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Schools seek cleaner, fresher air

For school officials in many districts, indoor air quality boils down to one simple issue: If you can’t breathe, you can’t learn.
/ Source: The Associated Press

For school officials in many districts, indoor air quality boils down to one simple issue: If you can’t breathe, you can’t learn.

“The biggest thing is that we’re indoors more. We’ve become an inside generation,” said Dr. Barbara Townsend, operations director for Huber Heights City Schools. “And (studies have) found that there is a connection between health and indoor air quality.”

It’s an issue that this suburban Dayton school district’s administration has met head on — and to national acclaim. In August, 2002, Huber Heights City School District was among 20 select schools and districts to receive the U.S. Environmental Protection Agency’s Indoor Air Quality Tools for Schools Excellence Award.

In 1995, EPA developed the voluntary Indoor Air Quality Tools for Schools Kit and Program in response to government studies highlighting the deteriorating conditions of the nations’ schools and the alarming rise in asthma cases, particularly among school-and preschool-age children.

The kit contains methods and procedures on establishing building-level IAQ teams and maintaining healthy indoor air quality.

About that same time, Huber Heights City Schools also became interested in the issue and became involved in the Tools for Schools program. Townsend and maintenance director Dave Manning organized an IAQ team at each school and conducted workshops to train staff on the program.

The district maintains indoor air quality by such simple items as regular filter changes and using antibacterial tablets to inhibit mold and mildew in air conditioning units. The district also looks to more expensive actions like replacing carpet with tile and linoleum, replacing exhaust fans or large HVAC units to provide better ventilation and comfort.

Not an easy fix
Extensive masonry repairs, roof maintenance and replacement to inhibit water intrusion into buildings, which can cause mold growth, have also been completed, Townsend said. The district’s pest program now uses more baits and traps instead of chemical pesticides in its battle against bugs.

Indoor air quality expenditures top $1 million annually, Townsend said.

“We’re watching everything,” she said. “Fifteen years ago, we wouldn’t have thought about what walls were made of or how we clean it.”

Today, the district asks those questions before using a particular product. The district now also samples cleaning products for noxious odors or side effects rather than using something because it had always been used in the past.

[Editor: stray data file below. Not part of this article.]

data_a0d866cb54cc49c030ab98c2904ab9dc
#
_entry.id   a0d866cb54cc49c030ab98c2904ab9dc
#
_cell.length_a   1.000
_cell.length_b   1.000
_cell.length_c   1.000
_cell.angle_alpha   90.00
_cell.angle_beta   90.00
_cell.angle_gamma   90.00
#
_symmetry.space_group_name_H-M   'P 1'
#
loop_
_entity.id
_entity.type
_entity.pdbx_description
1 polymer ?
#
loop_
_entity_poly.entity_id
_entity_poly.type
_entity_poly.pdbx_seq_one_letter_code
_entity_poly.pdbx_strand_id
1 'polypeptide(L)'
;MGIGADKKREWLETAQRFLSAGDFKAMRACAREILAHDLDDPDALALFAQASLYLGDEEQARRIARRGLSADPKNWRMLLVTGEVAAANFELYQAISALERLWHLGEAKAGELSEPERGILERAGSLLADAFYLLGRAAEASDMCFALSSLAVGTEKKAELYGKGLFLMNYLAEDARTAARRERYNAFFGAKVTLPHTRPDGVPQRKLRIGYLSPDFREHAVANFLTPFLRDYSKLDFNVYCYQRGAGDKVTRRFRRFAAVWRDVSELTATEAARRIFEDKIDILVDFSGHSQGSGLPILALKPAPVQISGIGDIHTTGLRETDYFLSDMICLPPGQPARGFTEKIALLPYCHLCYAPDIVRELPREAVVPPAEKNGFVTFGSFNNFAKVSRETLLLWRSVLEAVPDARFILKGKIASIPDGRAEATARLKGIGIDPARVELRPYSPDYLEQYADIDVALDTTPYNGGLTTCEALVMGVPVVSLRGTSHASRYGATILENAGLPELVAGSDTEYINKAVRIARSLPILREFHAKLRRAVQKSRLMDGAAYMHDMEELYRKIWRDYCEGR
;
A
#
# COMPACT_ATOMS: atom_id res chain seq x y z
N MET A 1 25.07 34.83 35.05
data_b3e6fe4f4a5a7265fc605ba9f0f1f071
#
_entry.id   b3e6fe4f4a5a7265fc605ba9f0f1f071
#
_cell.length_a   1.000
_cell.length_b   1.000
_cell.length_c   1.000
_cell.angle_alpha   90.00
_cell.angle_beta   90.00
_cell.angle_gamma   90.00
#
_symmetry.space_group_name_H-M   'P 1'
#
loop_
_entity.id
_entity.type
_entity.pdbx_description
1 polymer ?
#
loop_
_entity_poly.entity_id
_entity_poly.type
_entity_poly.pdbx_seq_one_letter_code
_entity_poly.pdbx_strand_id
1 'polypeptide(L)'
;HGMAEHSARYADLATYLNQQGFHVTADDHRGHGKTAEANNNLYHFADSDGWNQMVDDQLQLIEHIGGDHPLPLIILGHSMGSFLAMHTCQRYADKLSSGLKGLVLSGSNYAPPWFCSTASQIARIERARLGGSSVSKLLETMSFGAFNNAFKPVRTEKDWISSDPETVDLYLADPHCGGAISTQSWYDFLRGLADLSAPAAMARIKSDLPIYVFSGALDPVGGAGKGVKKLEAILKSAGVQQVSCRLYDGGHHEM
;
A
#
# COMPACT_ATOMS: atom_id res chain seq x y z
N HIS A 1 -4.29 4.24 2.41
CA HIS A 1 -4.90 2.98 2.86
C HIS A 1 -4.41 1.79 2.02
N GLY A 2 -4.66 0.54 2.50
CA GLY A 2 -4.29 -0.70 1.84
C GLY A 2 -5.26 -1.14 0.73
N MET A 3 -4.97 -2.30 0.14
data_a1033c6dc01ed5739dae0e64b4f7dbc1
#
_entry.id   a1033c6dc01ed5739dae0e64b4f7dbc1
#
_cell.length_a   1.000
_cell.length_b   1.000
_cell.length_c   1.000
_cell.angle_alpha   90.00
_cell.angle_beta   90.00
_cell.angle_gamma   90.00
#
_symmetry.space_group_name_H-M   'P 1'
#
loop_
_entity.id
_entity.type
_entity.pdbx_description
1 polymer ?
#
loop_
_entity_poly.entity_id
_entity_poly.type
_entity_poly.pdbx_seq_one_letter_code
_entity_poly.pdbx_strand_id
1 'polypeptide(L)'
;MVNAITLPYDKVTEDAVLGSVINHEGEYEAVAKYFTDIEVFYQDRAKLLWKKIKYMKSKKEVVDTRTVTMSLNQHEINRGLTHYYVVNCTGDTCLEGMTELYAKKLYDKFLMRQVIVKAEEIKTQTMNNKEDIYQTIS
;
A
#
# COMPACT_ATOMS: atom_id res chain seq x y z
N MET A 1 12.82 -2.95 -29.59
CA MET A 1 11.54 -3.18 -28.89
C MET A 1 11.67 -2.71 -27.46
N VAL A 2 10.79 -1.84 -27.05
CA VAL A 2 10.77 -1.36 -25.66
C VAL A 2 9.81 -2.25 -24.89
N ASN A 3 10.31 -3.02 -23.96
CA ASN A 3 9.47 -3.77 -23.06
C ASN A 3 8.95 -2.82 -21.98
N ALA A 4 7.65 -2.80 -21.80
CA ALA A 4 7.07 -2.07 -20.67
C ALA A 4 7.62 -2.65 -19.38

Annual projects that generate a lot of fumes — like painting and major cleaning — are done in the summer months when students and staff aren’t around.

It’s not just what the district uses to clean with, it’s what they’re trying to prevent. The growth of possibly toxic mold has administrators concerned as well.

Mold lawsuits increasing
Although most kinds of molds are harmless, several kinds of mold — often referred to as “toxic molds” — have been at the center of a number of lawsuits by homeowners over the last few years.

Experts agree that certain molds have the potential to produce spores that contain potent substances called mycotoxins that can become dangerous when released into the air. The most notorious toxic mold is stachybotrys chartarum, the greenish-black fungus at the center of most of the toxic mold concern. Dangerous allergenic molds, such as penicillium and aspergillius, may be found in buildings as well.

In West Carrollton, another Dayton-area suburb, school officials there are facing a $6 million lawsuit brought by six teachers who claim their health was damaged as a result of toxic molds. Three West Carrollton High School and Middle School teachers contend in their lawsuit, filed in Montgomery County Common Pleas Court, that some classrooms in the two school buildings are infested with dangerous black mold that has seriously sickened them and left them unable to teach. One defendant claimed exposure to mold spreading from water leaks in her classroom has left her with a reduced lung capacity, chronic sinus infections and coughing, headaches, weakness, and memory and concentration impairment.

But West Carrollton officials disagreed, saying students are safe because the district has repaired roof leaks at both schools, removed existing molds from water-damaged areas and conducted its own mold testing to assure a safe classroom environment.

The case is still in litigation.

Fresh ideas, cleaner air
Even if a school district is not involved in the EPA’s Tools for Schools program, parents can find out about their district’s indoor air quality. “If your child has any kind of allergies, there are questions you need to ask your school’s leadership team,” Townsend said.

Those questions include not only asking about less toxic methods and frequency of pest control and cleaning, but other things. “Ask what kind of animal policy the district has about that classroom rabbit or aquarium,” Townsend said. “They’re great learning environments, but they can breed mold.”

Since winning the award, Townsend said teachers and principals have become more vigilant about air quality issues.

“Principals know it’s not just books and chalkboards in their buildings, but it’s also the roof,” she said. “It used to be that when the roof leaked, we put a barrel there to catch the water. Today, principals are asking when their buildings are due for a new roof.

“The days of being a blind consumer are gone. The days when we can just accept anything are gone.”